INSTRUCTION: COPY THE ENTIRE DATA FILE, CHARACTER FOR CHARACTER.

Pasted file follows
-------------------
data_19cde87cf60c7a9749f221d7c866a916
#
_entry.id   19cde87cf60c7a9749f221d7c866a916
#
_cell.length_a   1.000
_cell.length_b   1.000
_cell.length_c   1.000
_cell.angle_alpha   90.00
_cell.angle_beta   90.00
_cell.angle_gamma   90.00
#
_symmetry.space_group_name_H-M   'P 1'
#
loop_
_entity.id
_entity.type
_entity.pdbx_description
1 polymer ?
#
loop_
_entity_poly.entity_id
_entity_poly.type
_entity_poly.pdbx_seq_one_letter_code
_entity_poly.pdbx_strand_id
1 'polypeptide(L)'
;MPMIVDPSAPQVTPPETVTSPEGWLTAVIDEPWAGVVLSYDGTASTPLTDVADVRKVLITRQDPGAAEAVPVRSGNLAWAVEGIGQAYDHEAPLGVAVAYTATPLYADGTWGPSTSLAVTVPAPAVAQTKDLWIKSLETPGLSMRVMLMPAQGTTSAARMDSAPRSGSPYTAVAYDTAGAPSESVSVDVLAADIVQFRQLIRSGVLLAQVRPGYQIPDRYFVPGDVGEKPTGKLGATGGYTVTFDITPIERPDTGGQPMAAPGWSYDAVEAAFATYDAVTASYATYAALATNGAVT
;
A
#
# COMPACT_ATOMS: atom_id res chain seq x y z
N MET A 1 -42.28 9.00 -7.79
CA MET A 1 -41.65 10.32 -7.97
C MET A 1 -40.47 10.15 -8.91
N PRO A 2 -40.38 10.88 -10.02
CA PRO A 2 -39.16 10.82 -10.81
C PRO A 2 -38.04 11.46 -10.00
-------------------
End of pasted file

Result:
data_19cde87cf60c7a9749f221d7c866a916
#
_entry.id   19cde87cf60c7a9749f221d7c866a916
#
_cell.length_a   1.000
_cell.length_b   1.000
_cell.length_c   1.000
_cell.angle_alpha   90.00
_cell.angle_beta   90.00
_cell.angle_gamma   90.00
#
_symmetry.space_group_name_H-M   'P 1'
#
loop_
_entity.id
_entity.type
_entity.pdbx_description
1 polymer ?
#
loop_
_entity_poly.entity_id
_entity_poly.type
_entity_poly.pdbx_seq_one_letter_code
_entity_poly.pdbx_strand_id
1 'polypeptide(L)'
;MPMIVDPSAPQVTPPETVTSPEGWLTAVIDEPWAGVVLSYDGTASTPLTDVADVRKVLITRQDPGAAEAVPVRSGNLAWAVEGIGQAYDHEAPLGVAVAYTATPLYADGTWGPSTSLAVTVPAPAVAQTKDLWIKSLETPGLSMRVMLMPAQGTTSAARMDSAPRSGSPYTAVAYDTAGAPSESVSVDVLAADIVQFRQLIRSGVLLAQVRPGYQIPDRYFVPGDVGEKPTGKLGATGGYTVTFDITPIERPDTGGQPMAAPGWSYDAVEAAFATYDAVTASYATYAALATNGAVT
;
A
#
# COMPACT_ATOMS: atom_id res chain seq x y z
N MET A 1 -42.28 9.00 -7.79
CA MET A 1 -41.65 10.32 -7.97
C MET A 1 -40.47 10.15 -8.91
N PRO A 2 -40.38 10.88 -10.02
CA PRO A 2 -39.16 10.82 -10.81
C PRO A 2 -38.04 11.46 -10.00